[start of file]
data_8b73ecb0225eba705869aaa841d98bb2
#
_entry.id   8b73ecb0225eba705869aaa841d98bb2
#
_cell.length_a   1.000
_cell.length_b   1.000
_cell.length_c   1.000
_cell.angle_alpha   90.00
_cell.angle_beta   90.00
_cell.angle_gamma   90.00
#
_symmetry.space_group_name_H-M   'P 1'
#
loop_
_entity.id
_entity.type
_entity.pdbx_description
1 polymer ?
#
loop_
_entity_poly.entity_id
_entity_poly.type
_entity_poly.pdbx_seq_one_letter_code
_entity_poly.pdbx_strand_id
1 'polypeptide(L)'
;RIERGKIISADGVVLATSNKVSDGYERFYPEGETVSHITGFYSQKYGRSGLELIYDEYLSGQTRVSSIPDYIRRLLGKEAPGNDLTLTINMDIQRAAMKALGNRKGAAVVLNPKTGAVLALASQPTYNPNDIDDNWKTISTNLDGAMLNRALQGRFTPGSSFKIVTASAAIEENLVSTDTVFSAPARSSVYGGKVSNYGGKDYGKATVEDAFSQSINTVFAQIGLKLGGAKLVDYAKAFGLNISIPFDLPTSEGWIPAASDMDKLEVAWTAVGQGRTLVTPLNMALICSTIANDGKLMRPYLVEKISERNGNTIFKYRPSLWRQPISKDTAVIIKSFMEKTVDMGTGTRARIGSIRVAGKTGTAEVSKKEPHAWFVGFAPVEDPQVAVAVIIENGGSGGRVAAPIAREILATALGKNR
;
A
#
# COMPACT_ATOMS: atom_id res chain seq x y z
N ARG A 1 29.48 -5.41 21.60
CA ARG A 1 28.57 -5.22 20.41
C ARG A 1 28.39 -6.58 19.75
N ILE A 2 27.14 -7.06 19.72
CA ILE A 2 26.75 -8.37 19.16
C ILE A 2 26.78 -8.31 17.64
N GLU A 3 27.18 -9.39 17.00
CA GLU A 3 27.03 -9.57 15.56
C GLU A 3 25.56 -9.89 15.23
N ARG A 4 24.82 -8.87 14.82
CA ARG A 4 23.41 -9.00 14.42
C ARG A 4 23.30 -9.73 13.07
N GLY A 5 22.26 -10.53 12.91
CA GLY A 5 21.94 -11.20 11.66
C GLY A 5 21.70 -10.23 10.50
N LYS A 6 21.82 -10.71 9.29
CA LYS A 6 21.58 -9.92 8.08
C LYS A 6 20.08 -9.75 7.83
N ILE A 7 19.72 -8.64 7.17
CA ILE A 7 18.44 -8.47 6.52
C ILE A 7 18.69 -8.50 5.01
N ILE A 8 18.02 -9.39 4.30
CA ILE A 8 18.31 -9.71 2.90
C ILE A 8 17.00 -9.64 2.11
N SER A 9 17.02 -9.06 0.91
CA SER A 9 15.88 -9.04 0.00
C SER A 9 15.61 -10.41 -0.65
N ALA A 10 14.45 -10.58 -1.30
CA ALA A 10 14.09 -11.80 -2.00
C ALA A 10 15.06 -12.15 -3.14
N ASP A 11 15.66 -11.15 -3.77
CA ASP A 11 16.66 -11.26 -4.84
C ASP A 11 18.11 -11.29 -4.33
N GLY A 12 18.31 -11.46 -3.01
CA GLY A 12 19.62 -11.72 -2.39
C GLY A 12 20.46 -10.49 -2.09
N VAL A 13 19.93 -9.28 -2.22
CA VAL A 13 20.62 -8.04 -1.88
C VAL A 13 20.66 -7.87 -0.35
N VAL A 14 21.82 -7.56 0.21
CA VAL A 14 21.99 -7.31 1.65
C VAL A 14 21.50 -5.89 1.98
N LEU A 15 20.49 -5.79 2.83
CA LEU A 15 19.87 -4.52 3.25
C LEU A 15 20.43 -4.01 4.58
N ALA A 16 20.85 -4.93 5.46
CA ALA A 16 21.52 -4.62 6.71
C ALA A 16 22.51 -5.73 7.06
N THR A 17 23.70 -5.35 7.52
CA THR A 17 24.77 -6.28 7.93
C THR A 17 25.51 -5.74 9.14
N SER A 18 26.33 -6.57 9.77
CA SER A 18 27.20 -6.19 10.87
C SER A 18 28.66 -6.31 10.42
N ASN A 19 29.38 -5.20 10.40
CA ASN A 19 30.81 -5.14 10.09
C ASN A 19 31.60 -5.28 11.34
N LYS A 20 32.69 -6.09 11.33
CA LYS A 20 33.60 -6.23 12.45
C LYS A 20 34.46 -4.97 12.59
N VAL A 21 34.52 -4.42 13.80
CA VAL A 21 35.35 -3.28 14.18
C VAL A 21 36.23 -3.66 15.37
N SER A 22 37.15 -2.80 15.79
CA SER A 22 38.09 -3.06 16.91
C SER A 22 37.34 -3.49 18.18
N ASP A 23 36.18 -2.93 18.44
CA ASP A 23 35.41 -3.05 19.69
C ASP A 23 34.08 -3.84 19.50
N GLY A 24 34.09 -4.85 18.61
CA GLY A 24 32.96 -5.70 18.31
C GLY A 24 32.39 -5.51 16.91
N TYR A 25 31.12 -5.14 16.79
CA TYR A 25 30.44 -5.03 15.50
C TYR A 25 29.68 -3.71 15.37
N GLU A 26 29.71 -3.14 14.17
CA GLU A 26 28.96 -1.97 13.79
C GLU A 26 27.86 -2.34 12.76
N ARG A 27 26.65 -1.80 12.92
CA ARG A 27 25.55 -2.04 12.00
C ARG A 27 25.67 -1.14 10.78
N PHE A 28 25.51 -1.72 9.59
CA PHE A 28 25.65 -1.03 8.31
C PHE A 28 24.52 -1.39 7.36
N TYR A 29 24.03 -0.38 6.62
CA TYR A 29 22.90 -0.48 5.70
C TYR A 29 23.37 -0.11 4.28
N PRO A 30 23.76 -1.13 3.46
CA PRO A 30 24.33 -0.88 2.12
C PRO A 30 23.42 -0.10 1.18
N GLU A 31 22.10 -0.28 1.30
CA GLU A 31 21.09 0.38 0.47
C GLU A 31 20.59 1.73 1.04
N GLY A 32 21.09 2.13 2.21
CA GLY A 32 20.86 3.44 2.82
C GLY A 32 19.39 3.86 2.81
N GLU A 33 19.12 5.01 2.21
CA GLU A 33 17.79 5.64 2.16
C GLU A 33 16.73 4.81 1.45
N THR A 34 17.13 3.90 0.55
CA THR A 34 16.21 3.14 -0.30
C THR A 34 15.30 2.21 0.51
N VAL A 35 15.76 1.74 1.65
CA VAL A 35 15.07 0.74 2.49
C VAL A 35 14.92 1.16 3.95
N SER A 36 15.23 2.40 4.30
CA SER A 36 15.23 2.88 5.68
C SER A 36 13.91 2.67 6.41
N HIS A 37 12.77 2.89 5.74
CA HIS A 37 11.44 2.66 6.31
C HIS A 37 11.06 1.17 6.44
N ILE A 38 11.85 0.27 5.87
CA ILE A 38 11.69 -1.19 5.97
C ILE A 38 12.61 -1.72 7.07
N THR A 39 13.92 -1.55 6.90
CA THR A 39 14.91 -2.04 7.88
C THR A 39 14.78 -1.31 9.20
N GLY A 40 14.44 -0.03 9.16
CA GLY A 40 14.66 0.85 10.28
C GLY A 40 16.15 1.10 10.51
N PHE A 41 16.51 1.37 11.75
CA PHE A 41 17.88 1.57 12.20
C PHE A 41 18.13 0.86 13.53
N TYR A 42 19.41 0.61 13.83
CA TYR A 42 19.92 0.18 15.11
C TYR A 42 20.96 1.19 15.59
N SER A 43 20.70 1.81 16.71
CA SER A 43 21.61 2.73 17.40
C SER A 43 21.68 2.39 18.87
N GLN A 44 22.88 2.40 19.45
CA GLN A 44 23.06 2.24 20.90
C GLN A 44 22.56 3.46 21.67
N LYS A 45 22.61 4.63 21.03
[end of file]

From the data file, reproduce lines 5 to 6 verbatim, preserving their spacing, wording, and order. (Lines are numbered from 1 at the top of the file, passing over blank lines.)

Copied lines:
_cell.length_a   1.000
_cell.length_b   1.000